By the time all is said and done, and Alex Rodriguez retires from the game of baseball–whether he truly does walk away this year or tries to latch on with another team to prove Hal Steinbrenner, Brian Cashman and Joe Girardi wrong and get his ultimate evil revenge–he will still be known as one of the most polarizing figures in the history of all sports.
Alex’s reputation fluctuates almost year-to-year. From selfish to selfless; from humble to prima donna; from an all-time great to an all-time cheat, he’s been all of the above at one time or another.
Another reputation he earned early in his Yankees career was that he was the anti-Derek Jeter when it came to clutch situations. Much like you always knew Jeter would get that big hit, or hit that big home run in a big spot, after a couple of post season failures, Alex earned a reputation for wilting under October pressure. If Jeter was Mr. November, AROD might has well have been Mr. April-September.
Whether the perception was accurate, or just bad luck that struck at the worst possible times, it was something Alex carried with him into the 2009 playoffs. Despite the two MVPs he’d won with the Yankees to that point, the only way to truly become a True Yankee™ was to get a big hit to win a big game, and Alex simply hadn’t done that on the biggest stage yet.
After missing the post season in 2008, The Yankees reached deep into the Steinbrenner coffers and added reinforcements. They signed Mark Teixeira, CC Sabathia and A.J. Burnett off the open market and acquired Nick Swisher in a trade with the White Sox. In 2009, they won 103 games and finished 8 games in front of the second place Red Sox in the East.
The opening round match up was a familiar one for the Bombers, as they took the field against the Minnesota Twins, whom they’d beaten in the playoffs in 2003 and 2004 (and would beat again in 2010 to run their post season record against the Twinkies to 12-2).
Alex got his redemption song underway in the first game of the series by going 2-4 with 2 RBI and a run in a 7-2 Yankees win, but he saved the big time drama for Game 2. The Yankees sent Burnett (who’d had an extremely rocky first year in pinstripes) to the hill agains Nick Blackburn in Game 1, which remained scoreless until the top of the sixth, when Brendan Harris tripled off of Burnett to give the Twins a 1-0 lead.
In the bottom of the sixth, Alex gave us the first inkling that this post season would be different from others. With two on, and two out, he singled to left to score Jeter and knot the score at 1. Was this just a lucky hit for the slugger, or were the winds starting to shift in his favor?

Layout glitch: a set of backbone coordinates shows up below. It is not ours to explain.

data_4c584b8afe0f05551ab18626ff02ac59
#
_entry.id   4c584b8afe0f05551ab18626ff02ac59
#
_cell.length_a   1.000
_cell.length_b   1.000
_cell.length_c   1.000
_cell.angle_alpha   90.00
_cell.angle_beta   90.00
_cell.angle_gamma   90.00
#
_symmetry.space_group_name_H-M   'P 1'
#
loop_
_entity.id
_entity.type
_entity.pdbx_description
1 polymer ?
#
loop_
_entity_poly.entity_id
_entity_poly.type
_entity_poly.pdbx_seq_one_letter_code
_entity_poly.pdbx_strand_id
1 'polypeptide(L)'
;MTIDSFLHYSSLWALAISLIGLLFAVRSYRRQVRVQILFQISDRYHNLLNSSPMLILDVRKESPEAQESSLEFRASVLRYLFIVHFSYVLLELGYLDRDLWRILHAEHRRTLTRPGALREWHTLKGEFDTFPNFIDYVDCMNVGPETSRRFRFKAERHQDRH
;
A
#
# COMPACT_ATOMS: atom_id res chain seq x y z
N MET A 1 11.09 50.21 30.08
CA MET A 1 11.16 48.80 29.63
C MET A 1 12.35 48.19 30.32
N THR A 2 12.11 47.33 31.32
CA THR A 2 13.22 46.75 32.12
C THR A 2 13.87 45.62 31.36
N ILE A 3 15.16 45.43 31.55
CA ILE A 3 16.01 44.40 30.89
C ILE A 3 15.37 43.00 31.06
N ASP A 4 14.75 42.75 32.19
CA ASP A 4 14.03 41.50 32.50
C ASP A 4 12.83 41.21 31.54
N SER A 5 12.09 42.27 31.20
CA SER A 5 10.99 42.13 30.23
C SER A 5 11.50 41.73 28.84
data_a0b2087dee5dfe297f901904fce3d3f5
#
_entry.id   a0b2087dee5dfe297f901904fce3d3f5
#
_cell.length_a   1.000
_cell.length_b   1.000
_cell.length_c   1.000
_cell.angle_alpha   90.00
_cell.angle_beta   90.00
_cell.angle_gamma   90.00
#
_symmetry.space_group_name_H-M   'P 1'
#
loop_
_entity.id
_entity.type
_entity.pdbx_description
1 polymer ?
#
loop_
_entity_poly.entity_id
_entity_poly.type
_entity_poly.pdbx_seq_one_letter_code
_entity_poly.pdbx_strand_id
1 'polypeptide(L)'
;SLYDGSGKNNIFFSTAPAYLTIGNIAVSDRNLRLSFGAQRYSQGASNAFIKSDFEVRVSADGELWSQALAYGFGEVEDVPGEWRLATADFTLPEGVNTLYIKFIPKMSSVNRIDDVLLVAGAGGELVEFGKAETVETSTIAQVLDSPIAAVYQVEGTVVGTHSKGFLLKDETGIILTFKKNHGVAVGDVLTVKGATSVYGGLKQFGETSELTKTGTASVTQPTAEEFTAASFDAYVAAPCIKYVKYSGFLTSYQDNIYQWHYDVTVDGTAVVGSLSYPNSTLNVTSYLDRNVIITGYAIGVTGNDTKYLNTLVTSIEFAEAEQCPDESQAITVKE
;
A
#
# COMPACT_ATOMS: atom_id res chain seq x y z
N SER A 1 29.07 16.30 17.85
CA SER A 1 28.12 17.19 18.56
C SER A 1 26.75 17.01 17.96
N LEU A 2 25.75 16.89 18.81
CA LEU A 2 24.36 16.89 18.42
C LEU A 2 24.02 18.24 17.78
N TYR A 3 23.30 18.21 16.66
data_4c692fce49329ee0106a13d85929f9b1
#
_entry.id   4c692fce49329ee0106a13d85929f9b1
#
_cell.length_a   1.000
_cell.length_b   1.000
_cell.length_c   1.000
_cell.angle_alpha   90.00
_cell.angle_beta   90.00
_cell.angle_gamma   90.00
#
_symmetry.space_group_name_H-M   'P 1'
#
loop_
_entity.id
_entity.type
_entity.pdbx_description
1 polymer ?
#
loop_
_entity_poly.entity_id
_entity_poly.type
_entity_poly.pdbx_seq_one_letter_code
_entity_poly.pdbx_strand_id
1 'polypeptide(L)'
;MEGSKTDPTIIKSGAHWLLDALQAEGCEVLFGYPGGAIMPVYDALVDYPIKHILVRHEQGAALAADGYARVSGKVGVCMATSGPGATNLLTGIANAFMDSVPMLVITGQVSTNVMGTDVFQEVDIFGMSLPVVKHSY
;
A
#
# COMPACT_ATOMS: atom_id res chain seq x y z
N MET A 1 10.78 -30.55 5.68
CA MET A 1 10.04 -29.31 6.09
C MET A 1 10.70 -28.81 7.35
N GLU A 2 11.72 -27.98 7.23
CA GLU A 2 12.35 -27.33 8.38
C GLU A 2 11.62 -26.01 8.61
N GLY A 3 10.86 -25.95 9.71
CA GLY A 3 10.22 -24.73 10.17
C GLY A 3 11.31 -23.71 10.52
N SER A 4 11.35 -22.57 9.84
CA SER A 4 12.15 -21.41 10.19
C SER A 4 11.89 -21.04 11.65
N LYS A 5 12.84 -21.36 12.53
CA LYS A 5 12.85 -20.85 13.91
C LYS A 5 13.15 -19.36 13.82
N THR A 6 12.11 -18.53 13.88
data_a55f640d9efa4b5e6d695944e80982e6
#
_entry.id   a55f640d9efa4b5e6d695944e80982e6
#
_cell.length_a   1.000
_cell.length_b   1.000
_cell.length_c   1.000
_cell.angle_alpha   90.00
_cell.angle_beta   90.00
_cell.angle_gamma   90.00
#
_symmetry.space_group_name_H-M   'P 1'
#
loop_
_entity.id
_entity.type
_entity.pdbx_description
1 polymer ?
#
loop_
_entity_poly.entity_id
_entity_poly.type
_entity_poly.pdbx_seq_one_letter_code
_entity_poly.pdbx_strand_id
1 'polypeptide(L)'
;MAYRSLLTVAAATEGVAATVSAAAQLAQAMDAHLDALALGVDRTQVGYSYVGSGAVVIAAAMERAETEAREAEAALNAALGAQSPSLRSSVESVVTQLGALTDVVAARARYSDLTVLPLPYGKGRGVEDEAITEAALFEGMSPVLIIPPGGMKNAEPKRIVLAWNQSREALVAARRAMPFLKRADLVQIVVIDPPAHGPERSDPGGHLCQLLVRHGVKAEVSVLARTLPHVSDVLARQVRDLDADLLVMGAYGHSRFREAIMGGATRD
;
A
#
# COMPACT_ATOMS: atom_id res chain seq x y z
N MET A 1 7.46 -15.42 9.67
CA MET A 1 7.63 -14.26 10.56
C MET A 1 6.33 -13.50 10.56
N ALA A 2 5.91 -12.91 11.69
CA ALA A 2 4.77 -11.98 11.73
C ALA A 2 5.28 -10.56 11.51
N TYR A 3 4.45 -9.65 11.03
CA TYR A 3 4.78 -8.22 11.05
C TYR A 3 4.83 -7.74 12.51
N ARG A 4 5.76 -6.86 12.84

The winds shifted again in the top of the 8th, but, after Nick unto and Denard Span had two-out RBI singles, the Yankees stood down wind of a 3-1 deficit. After a scoreless bottom of the eighth and top of the ninth, the Twins brought in their famed closer, Joe Nathan, to shut the door on Game 2 and snatch back the momentum as the teams prepared to travel to Minnesota.
Teixeira wasted no time in making things interesting, singling to right off of the fireballer to start the frame. That brought up Alex, who had already tied the game once on the night.
Unfortunately, Alex didn’t want to just keep the rally going. He decided to be the whole god damn rally.
He spit on the first three pitches from Nathan, and was quickly ahead on the count three balls and no strikes. After Alex took a courtesy strike on the fourth pitch, Nathan made one of the biggest mistakes of his career on the fifth pitch.
Alex, and pretty much everyone in the park, knew it was gone from the moment he hit it. He tossed the bat away, looked into the Yankees dugout and started jogging.
The game was tied, and Alex had a bonafide October True Yankee™ moment to write home about. Who’s not clutch now, bitches?
The Yankees would go on to win that game when another retiring former All-Star, Teixeira, provided one of the marquee moments of his own career–a walk-off solo homer in the bottom of the 11th.
Alex would go on to homer again in Game 3 (a 4-1 Yankees sweep-clinching win). For the series, he hit .455/.500/1.000 with 2 homers and 6 RBI. He also terrorized the Angels in the ALCS, hitting .429/.567/.952 with 3 homers and 6 more RBI (including a game-tying homer in the bottom of the 11th inning in Game 2).
He slowed down a bit in the World Series, but still hit a homer and drove in six on the way to his first and only World Series title. Redemption complete.
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